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  • drstarcat

    Btw… Mike pointed out that Kim Cameron has a number of Cardspace videos on his Identity Blog.

  • Pamela

    I couldn’t agree more, we have a HUGE amount of work to do on the user ceremony around card use.

    I in fact had a session at last December’s IIW to ask people what they *want* to see when they come to a relying party. I’m almost at a place where I can show some improvement based on people’s suggestions. Almost…

    Cheers :)


  • drstarcat

    I’ll look forward to seeing the new workflow. Will it be ready for IIW this spring? Either way, I’ve got a couple of posts on Higgins I want to do and then I was planning on writing about your project. I’ll be in touch.

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  • Mike Jones

    I wrote a piece extolling the virtues of the “History of Tomorrow’s Internet” series at Thanks for writing it.

    One thing I’d be curious about though. A number of the problems you had in getting through the first-time user experience (buttons not doing what you expected them to do, unexpected extra UI steps required, etc.) were actually already addressed in the .NET Framework 3.5 release of CardSpace. I’d be curious to have you download the current version and make a follow-up post detailing what improvements you saw and what remained the same. See for a link to the download site.

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  • drstarcat

    Hmm… I had no idea that 3.5 was available. How cool is it to have some fixes released BEFORE I even publish the review? I’ve made note in the post that 3.5 is available and I’ll try to do a follow up on it as soon as I have some time to update.

  • Kim Cameron

    Yeah, a bunch of things already fixed, a bunch in progress, a bunch still to do.

    Seems like you are mixing a few issues, though. Your mom and dad probably wouldn’t do a print screen (and if they did, they’d probably just use the print screen key, and it would work!).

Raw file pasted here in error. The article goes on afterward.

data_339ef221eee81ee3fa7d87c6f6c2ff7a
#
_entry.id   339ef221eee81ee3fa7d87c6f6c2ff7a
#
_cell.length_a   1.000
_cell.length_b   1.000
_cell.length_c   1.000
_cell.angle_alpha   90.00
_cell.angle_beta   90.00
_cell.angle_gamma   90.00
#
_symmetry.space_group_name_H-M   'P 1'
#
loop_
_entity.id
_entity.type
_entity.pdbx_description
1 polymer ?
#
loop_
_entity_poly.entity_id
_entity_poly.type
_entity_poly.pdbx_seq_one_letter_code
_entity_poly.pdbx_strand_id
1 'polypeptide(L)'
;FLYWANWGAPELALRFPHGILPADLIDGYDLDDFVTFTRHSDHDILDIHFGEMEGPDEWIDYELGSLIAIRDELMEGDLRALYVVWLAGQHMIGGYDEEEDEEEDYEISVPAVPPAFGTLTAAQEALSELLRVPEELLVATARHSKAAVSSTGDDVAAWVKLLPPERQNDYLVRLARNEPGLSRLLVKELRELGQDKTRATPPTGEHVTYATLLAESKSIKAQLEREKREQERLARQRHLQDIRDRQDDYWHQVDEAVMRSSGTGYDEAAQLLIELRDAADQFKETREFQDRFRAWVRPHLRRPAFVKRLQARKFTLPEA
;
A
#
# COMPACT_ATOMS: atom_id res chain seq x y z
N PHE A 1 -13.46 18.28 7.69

Mom and dad wouldn’t feel the outrage you do about having their attention focussed while selecting a card, either.

    I personally think there’s an advantage to system modal when the decision to establish a relationship is being made. It does cause you to pause and think. You should have the option to turn this behavior off.

    Certainly sytem modal is not justifiable when visiting a site with whom you ALREADY have a relationship, since you are not in danger at that time. In this sense the current version goes too far.

    Distinguishing between initial relationship establishment and repeat visits is a key goal of the technology and helps prevent phishing (since fake site always appears to be a new site within CardSpace).

    I agree with everyone this is a v1 product and we are need to get to v3.

    But one thing to keep in mind, please: we chose to release this technology very early in the cycle so everyone in the industry could participate in the evolution of the overall technology components and produce COMPETITIVE PRODUCTS. Does it really make sense to complain that we released it early in the cycle?

    FYI, to make a video, do a remote desktop connection from one machine to the other, and run the video capture software on the machine from which you initiate the connection.

    Good to see you writing about these issues – all the best!